Nobel Prize winner Peter Handke--“the extravagantly talented Austrian playwright of chutzpah, novelist of sensibility, poet of linguistic games” (Kirkus)--ponders the life and early death of his mother
"The Sunday edition of the Kärntner Volkszeitung carried the following item under ‘Local News': ‘In the village of A. (G. township), a housewife, aged 51, committed suicide on Friday night by taking an overdose of sleeping pills.'"
So opens A Sorrow Beyond Dreams, Handke's reckoning with his mother's life--which spanned the rise of the Nazis, World War II, and postwar suffering--and death. Both stark and lyrical, full of love, anger, admiration, and a keen sense of history, this slim book reveals Handke at his most lucid and direct. It is the most moving and accessible work in his distinguished career; it is "indispensable" (Bill Marx, The Boston Globe).
About the Author
Peter Handke was born in Griffen, Austria, in 1942. A novelist, playwright, and translator, he is the author of such acclaimed works as The Moravian Night, A Sorrow Beyond Dreams, The Goalie's Anxiety at the Penalty Kick, and Repetition. The recipient of multiple literary awards, including the Franz Kafka Prize and the International Ibsen Award, Handke is also a filmmaker. He wrote and directed adaptations of his novels The Left-Handed Woman and Absence, and co-wrote the screenplays for Wim Wenders’ Wrong Movie and Wings of Desire. He won the Nobel Prize for Literature in 2019.
Ralph Manheim (b. New York, 1907) was an American translator of German and French literature. His translating career began with a translation of Mein Kempf in which Manheim set out to reproduce Hitler's idiosyncratic, often grammatically aberrant style. In collaboration with John Willett, Manheim translated the works of Bertolt Brecht. The Pen/Ralph Manheim Medal for translation, inaugurated in his name, is a major lifetime achievement award in the field of translation. He himself won its predecessor, the PEN translation prize, in 1964. Manheim died in Cambridge in 1992. He was 85.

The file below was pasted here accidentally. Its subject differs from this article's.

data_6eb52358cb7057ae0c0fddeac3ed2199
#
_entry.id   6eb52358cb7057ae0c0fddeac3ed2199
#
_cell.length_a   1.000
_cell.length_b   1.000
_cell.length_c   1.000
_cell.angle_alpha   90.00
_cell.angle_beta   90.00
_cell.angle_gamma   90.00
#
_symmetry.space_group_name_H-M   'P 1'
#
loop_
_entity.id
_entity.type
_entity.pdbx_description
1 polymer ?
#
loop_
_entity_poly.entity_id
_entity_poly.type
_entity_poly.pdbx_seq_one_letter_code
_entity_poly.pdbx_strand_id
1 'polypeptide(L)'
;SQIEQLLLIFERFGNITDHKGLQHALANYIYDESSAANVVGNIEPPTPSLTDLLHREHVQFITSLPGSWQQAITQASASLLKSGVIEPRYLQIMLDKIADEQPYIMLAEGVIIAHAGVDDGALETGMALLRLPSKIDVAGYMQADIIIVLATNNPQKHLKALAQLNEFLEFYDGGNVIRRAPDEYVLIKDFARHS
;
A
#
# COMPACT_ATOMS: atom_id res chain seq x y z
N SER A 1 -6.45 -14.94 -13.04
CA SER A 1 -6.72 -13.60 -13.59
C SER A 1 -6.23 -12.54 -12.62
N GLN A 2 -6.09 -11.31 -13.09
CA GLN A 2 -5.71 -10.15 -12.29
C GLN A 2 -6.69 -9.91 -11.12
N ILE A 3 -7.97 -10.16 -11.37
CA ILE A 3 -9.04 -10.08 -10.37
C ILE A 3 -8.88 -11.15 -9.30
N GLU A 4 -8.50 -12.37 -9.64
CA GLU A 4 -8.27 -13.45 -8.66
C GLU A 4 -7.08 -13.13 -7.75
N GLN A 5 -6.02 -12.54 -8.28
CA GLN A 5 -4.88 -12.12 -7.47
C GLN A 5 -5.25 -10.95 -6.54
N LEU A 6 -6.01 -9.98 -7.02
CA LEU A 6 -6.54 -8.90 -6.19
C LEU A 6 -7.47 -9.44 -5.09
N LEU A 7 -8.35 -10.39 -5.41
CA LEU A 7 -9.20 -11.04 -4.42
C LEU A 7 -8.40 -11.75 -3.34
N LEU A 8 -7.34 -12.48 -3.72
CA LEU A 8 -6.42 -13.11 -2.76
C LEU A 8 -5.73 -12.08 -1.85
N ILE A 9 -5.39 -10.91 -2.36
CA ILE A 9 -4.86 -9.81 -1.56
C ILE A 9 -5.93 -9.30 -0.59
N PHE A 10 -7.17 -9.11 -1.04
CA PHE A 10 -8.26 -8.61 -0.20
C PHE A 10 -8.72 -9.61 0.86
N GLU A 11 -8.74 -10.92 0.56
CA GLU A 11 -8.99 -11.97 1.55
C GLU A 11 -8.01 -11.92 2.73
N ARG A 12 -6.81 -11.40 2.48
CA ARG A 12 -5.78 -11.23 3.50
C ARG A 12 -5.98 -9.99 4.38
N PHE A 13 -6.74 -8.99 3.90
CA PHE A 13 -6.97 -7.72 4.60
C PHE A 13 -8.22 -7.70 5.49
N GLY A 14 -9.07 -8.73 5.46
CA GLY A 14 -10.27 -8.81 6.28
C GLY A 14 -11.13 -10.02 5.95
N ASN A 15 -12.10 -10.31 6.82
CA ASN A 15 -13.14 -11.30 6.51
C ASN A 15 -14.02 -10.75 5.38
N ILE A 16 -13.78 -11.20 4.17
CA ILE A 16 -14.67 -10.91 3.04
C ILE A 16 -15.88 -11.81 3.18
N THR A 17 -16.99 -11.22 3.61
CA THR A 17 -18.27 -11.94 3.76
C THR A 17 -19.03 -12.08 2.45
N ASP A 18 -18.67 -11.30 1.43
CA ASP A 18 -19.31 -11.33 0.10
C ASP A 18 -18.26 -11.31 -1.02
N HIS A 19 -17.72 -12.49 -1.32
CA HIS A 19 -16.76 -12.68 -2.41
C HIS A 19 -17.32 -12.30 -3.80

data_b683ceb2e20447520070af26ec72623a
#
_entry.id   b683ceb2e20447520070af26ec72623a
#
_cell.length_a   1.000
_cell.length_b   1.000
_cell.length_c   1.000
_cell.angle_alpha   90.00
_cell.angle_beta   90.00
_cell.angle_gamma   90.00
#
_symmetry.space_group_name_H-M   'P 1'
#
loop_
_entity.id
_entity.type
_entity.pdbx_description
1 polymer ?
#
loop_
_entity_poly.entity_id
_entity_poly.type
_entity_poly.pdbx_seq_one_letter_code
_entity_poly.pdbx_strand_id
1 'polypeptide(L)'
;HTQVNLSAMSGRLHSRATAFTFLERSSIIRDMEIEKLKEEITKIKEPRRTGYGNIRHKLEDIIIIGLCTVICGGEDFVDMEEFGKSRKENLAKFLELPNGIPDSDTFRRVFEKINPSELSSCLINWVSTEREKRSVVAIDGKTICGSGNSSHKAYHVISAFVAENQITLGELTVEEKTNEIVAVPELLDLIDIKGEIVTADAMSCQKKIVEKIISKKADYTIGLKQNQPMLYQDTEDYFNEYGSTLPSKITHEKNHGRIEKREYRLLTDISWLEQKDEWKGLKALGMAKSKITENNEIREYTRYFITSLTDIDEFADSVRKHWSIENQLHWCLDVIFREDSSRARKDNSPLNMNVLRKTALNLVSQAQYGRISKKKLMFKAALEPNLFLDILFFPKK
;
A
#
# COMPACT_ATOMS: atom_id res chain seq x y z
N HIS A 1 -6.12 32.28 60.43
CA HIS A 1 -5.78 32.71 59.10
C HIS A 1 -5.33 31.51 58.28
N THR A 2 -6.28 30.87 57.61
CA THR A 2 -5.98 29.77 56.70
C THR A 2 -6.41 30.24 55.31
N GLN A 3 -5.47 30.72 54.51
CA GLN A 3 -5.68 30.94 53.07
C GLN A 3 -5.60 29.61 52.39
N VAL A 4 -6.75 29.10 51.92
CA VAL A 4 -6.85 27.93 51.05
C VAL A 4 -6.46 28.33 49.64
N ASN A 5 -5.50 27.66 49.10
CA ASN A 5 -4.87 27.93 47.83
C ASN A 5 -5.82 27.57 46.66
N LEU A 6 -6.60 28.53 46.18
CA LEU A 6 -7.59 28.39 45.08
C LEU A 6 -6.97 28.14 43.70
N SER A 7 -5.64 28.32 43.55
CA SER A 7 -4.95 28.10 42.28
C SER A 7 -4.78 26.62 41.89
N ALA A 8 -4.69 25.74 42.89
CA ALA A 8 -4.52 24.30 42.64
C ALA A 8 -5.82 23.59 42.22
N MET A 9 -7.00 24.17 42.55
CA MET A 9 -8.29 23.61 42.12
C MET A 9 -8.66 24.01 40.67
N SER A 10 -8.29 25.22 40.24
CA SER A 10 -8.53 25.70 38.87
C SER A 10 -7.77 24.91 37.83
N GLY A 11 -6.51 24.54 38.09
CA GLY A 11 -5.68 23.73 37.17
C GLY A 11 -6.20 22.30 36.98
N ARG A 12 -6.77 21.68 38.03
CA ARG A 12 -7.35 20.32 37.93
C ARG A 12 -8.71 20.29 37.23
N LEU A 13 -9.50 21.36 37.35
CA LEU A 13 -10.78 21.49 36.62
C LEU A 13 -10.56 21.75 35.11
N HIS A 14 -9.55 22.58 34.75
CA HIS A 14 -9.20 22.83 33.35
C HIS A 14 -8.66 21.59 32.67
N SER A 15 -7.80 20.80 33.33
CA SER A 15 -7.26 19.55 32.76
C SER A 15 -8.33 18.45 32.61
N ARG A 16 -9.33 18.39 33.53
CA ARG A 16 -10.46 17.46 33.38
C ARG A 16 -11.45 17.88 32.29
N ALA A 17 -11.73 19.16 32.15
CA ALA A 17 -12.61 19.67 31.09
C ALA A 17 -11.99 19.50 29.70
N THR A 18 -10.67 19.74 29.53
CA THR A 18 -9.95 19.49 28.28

Jeffrey Eugenides was born in Detroit and attended Brown and Stanford Universities. His first novel, The Virgin Suicides, was published by FSG to great acclaim in 1993, and he has received numerous awards for his work. In 2003, he received the Pulitzer Prize for his novel Middlesex (FSG, 2002), which was also a finalist for the National Book Critics Circle Award, the International IMPAC Dublin Literary Award, and France’s Prix Médicis. The Marriage Plot (FSG, 2011) was a finalist for the National Book Critics Circle Award, and won both the Prix Fitzgerald and the Madame Figaro Literary Prize. His collection of short stories, Fresh Complaint, is from FSG (2017). Eugenides is a professor of creative writing in the Lewis Center for the Arts at Princeton.
“Moving and beautifully realized . . . Nearly perfect.” —Richard Locke, The New York Times Book Review
“A Sorrow Beyond Dreams is Handke's masterpiece, a short, concentrated, mysteriously exhaustive portrait of his mother, from whom history and circumstance have removed most traces of an identity.” —J. S. Marcus , The New York Review of Books
“In A Sorrow Beyond Dreams, the author confronts his mother's suicide in a compelling story that is ‘like an explanation of a recurrent dream, a dream so vividly expressed it becomes our dream.'” —Chicago Sun-Times